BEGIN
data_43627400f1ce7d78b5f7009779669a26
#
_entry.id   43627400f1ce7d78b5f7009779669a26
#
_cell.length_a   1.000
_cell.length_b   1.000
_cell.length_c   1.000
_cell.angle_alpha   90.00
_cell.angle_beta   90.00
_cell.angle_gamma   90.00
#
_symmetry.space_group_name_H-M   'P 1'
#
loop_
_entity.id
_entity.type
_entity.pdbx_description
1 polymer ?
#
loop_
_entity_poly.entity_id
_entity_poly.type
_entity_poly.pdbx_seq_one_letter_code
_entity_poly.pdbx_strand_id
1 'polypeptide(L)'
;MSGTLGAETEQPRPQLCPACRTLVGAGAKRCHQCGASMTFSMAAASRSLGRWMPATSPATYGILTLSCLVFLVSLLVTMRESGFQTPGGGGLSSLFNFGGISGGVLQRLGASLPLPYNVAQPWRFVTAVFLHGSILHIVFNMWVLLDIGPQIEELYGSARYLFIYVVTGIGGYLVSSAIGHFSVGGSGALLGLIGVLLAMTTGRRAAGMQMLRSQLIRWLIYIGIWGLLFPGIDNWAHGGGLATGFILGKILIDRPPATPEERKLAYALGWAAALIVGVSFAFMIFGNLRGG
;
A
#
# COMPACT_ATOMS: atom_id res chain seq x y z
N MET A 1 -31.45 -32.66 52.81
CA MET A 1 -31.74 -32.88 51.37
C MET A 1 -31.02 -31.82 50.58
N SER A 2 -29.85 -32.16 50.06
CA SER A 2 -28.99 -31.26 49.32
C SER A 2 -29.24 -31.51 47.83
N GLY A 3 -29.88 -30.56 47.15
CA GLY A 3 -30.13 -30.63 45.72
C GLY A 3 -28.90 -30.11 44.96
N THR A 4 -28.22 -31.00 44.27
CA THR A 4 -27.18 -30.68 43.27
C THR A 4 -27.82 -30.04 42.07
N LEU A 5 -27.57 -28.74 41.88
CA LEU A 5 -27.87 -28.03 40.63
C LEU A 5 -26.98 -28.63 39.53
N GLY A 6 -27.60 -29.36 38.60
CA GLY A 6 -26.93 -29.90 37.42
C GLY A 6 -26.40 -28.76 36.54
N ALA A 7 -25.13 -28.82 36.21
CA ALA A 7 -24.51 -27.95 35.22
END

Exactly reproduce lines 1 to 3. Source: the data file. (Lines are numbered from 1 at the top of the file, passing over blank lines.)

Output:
data_43627400f1ce7d78b5f7009779669a26
#
_entry.id   43627400f1ce7d78b5f7009779669a26